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Catherine de ROET

Female Abt 1350 - 1403  (~ 53 years)


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  • Name Catherine de ROET 
    Born Abt 1350  Hainaut, Belgium Find all individuals with events at this location 
    Gender Female 
    Name Dutchess of Lancaster 
    Name Katharine de ROET 
    Name Katherine de ROET 
    Died 10 May 1403  Lincoln, Lincolnshire, England Find all individuals with events at this location 
    Notes 
    • (1) "Catherine De Roet (1350-1403)," Familypedia <http://familypedia.wikia.com/wiki/Catherine_De_Roet_(1350-1403)>:

      Catherine De Roet was born 1350 to Payn De Roet (c1310-?) and Unknown (c1315-?) and died 10 May 1403 in Lincoln, Lincolnshire, England, United Kingdom of unspecified causes. She married Hugh De Swynford (?-?) 13 January 1396 [1366?] in Westminster, Middlesex, England, United Kingdom.

      Offspring of John of Gaunt, 1st Duke of Lancaster and Catherine De Roet (1350-1403):

      • John Beaufort, 1st Earl of Somerset (c1373-1410); [b.] 1371; [d.] 16 March 1409; [m.] Margaret Holland (1385-1439)

      • Blanche Beaufort (Abt 1373-Bef 1397)

      • Henry Cardinal Beaufort, Bishop of Winchester (1375-1447)

      • Thomas Beaufort, 1st Duke of Exeter (1377-1426)

      • Joan Beaufort (1379-1440); [b] 1379 Château de Beaufort, Haute-Loire, France; [d.] 13 November 1440 Howden, Yorkshire, England; [m] Robert, 3rd Baron Ferrers of Wemme (c1373-1396); [m.] Ralph de Neville, 1st Earl of Westmorland (c1364-1425)

      (2) "Katherine Swynford," from Wikipedia, the free encyclopedia:

      Katherine Swynford, Duchess of Lancaster (also spelled Katharine or Catherine), was the third wife of John of Gaunt, Duke of Lancaster, a son of King Edward III. She had been the Duke's lover for many years before their marriage. The couple's children, born before the marriage, were later legitimated during the reign of the Duke's nephew, Richard II. When the Duke's son from his first marriage overthrew Richard, becoming Henry IV, he introduced a provision that neither they nor their descendants could ever claim the throne of England.

      Their descendants were members of the Beaufort family, which played a major role in the Wars of the Roses. Henry VII, who became King of England in 1485, derived his claim to the throne from his mother Margaret Beaufort, who was a great-granddaughter of Gaunt and Katherine Swynford. His legal claim to the throne, however, was through a matrilineal and previously illegitimate line and Henry's first action was to declare himself king "by right of conquest" retroactively from 21 August 1485, the day before his army defeated King Richard III at the Battle of Bosworth.

      Family

      Katherine was the daughter of Paon de Roet, a herald, and later knight, who was "probably christened as Gilles". She had two sisters, Philippa and Isabel (also called Elizabeth) de Roet, and a brother, Walter. Isabel later became Canoness of the convent of St. Waudru's, Mons, c. 1366. Katherine is generally held to have been his youngest child. However, Alison Weir argues that Philippa was the junior and that both were children of a second marriage. Katherine's sister Philippa, a lady in the royal household of Philippa of Hainault, married the poet Geoffrey Chaucer.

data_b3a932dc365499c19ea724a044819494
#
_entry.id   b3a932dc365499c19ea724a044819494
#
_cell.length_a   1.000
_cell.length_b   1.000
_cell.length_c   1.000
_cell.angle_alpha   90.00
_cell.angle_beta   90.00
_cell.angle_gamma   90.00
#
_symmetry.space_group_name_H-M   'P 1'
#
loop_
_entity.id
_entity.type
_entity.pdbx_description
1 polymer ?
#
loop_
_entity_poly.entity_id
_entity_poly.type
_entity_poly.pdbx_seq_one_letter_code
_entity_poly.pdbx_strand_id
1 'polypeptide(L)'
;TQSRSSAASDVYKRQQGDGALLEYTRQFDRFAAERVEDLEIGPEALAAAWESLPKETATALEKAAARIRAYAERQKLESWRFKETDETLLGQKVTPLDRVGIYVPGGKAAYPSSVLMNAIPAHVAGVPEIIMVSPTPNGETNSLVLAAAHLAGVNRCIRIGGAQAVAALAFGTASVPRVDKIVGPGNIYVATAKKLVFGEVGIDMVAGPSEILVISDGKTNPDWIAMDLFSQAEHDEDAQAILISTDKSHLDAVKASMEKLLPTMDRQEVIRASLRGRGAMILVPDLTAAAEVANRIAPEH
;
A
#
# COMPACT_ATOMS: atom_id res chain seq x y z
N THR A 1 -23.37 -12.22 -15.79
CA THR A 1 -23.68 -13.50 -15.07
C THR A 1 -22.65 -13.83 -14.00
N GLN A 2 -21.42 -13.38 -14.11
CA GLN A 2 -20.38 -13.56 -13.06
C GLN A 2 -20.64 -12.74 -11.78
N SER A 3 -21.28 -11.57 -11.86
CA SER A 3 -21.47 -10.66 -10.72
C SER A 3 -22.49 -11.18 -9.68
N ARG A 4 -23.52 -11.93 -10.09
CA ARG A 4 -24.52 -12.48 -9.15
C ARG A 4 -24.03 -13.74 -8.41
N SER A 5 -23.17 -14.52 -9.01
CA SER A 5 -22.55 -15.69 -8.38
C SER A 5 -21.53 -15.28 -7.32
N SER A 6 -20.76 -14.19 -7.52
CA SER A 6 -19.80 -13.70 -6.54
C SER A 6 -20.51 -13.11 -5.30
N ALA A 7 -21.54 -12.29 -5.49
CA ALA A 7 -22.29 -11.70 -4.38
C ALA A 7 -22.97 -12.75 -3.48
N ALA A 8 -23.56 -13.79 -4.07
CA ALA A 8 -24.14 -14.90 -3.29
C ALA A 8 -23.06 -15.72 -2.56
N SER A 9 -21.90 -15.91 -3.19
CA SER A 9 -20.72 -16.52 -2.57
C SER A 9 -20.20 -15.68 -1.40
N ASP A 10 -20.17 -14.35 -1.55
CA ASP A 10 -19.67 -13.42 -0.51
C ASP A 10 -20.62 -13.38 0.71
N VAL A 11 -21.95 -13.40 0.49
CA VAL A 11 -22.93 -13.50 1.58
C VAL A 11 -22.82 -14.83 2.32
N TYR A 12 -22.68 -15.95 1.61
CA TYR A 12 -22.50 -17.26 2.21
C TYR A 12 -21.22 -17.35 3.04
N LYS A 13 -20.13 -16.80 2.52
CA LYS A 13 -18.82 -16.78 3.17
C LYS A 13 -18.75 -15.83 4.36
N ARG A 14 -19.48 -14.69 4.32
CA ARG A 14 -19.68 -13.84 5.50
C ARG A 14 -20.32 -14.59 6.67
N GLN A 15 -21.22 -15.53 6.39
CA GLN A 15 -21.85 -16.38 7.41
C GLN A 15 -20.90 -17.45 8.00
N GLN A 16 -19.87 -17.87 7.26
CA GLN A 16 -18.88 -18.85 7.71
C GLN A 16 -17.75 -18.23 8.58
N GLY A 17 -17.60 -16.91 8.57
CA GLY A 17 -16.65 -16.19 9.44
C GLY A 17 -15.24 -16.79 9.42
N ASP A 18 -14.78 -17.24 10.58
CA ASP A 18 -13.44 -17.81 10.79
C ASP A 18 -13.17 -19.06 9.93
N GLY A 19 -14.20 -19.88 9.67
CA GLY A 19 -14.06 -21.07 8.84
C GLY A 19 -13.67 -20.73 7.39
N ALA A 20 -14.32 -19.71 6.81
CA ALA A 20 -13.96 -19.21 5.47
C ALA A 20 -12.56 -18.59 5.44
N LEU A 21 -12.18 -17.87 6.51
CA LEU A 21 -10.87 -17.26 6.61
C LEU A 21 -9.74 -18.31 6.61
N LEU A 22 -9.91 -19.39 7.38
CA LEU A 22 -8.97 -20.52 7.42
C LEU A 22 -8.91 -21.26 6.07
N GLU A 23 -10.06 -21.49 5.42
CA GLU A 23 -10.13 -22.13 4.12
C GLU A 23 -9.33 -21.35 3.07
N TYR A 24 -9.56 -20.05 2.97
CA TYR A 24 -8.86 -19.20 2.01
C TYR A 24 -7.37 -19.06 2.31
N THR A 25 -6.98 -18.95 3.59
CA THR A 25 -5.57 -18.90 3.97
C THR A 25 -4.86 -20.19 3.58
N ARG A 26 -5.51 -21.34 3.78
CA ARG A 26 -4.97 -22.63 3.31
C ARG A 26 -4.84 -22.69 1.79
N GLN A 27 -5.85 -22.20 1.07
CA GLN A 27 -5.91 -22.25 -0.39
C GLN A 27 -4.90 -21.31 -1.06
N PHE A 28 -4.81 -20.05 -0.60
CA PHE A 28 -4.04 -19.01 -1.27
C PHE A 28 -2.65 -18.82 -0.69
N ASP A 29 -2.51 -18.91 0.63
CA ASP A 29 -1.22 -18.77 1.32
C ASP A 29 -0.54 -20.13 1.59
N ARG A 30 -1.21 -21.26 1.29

Life

      She was probably born in Hainaut in 1349 or 1350. Katherine's birth date may have been 25 November, as that is the feast day of her patron, St. Catherine of Alexandria. The family returned to England in 1351, and it is likely that Katherine stayed there during her father's continued travels.

      In about 1366, at St Clement Danes Church, Westminster, Katherine, aged sixteen or seventeen, contracted an advantageous marriage with "Hugh" Ottes Swynford, a knight from the manor of Kettlethorpe in Lincolnshire, the son of Thomas Swynford by his marriage to Nicole Druel. She had the following children by him: Blanche (born 1 May 1367), Thomas (21 September 1368 - 1432), and possibly Margaret Swynford (born about 1369), later recorded as a nun of the prestigious Barking Abbey nominated by command of King Richard II.

      Katherine became attached to the household of John of Gaunt as governess to his daughters Philippa of Lancaster and Elizabeth of Lancaster. The ailing duchess Blanche had Katherine's daughter Blanche (her namesake) placed within her own daughters' chambers and afforded the same luxuries as her daughters; additionally, John of Gaunt stood as godfather to the child.

      Some time after Blanche's death in 1368 and the birth of their first son in 1373, Katherine and John of Gaunt entered into a love affair that would produce four children for the couple, born out of wedlock but legitimized upon their parents' eventual marriage; the adulterous relationship endured until 1381 when it was truncated out of political necessity and ruined Katherine's reputation. On 13 January 1396, two years after the death of the Duke's second wife, Infanta Constance of Castile, Katherine and John of Gaunt married in Lincoln Cathedral. Records of their marriage kept in the Tower and elsewhere list: 'John of Ghaunt, Duke of Lancaster, married Katharine daughter of Guyon King of Armes in the time of K. Edward the 3, and Geffrey Chaucer her sister'. On John of Gaunt's death, Katherine became known as dowager Duchess of Lancaster. She outlived him by four years, dying on 10 May 1403, in her early fifties.

      Tomb